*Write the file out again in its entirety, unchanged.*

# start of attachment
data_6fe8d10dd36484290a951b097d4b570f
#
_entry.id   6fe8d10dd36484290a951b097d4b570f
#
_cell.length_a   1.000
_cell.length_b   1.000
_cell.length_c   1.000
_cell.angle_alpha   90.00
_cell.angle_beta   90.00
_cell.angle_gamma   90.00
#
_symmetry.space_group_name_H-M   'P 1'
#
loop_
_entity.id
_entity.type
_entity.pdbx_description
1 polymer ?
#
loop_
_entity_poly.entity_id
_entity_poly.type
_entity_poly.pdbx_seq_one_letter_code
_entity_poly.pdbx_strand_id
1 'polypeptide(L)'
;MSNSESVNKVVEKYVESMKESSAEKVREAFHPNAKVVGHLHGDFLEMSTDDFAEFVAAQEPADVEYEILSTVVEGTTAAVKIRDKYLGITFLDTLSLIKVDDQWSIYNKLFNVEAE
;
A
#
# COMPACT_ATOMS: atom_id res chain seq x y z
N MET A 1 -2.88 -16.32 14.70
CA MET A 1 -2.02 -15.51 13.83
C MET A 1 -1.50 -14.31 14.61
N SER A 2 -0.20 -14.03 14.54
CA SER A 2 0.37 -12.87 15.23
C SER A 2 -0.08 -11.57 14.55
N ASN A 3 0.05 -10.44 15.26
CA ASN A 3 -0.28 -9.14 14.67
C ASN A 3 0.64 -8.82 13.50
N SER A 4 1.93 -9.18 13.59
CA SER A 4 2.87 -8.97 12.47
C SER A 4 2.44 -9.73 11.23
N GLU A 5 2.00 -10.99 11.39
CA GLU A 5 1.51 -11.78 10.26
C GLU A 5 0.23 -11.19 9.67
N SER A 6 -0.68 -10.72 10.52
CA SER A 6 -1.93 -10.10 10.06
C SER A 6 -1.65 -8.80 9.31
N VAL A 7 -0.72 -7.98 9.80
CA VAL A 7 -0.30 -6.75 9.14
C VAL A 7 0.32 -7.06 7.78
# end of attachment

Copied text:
data_6fe8d10dd36484290a951b097d4b570f
#
_entry.id   6fe8d10dd36484290a951b097d4b570f
#
_cell.length_a   1.000
_cell.length_b   1.000
_cell.length_c   1.000
_cell.angle_alpha   90.00
_cell.angle_beta   90.00
_cell.angle_gamma   90.00
#
_symmetry.space_group_name_H-M   'P 1'
#
loop_
_entity.id
_entity.type
_entity.pdbx_description
1 polymer ?
#
loop_
_entity_poly.entity_id
_entity_poly.type
_entity_poly.pdbx_seq_one_letter_code
_entity_poly.pdbx_strand_id
1 'polypeptide(L)'
;MSNSESVNKVVEKYVESMKESSAEKVREAFHPNAKVVGHLHGDFLEMSTDDFAEFVAAQEPADVEYEILSTVVEGTTAAVKIRDKYLGITFLDTLSLIKVDDQWSIYNKLFNVEAE
;
A
#
# COMPACT_ATOMS: atom_id res chain seq x y z
N MET A 1 -2.88 -16.32 14.70
CA MET A 1 -2.02 -15.51 13.83
C MET A 1 -1.50 -14.31 14.61
N SER A 2 -0.20 -14.03 14.54
CA SER A 2 0.37 -12.87 15.23
C SER A 2 -0.08 -11.57 14.55
N ASN A 3 0.05 -10.44 15.26
CA ASN A 3 -0.28 -9.14 14.67
C ASN A 3 0.64 -8.82 13.50
N SER A 4 1.93 -9.18 13.59
CA SER A 4 2.87 -8.97 12.47
C SER A 4 2.44 -9.73 11.23
N GLU A 5 2.00 -10.99 11.39
CA GLU A 5 1.51 -11.78 10.26
C GLU A 5 0.23 -11.19 9.67
N SER A 6 -0.68 -10.72 10.52
CA SER A 6 -1.93 -10.10 10.06
C SER A 6 -1.65 -8.80 9.31
N VAL A 7 -0.72 -7.98 9.80
CA VAL A 7 -0.30 -6.75 9.14
C VAL A 7 0.32 -7.06 7.78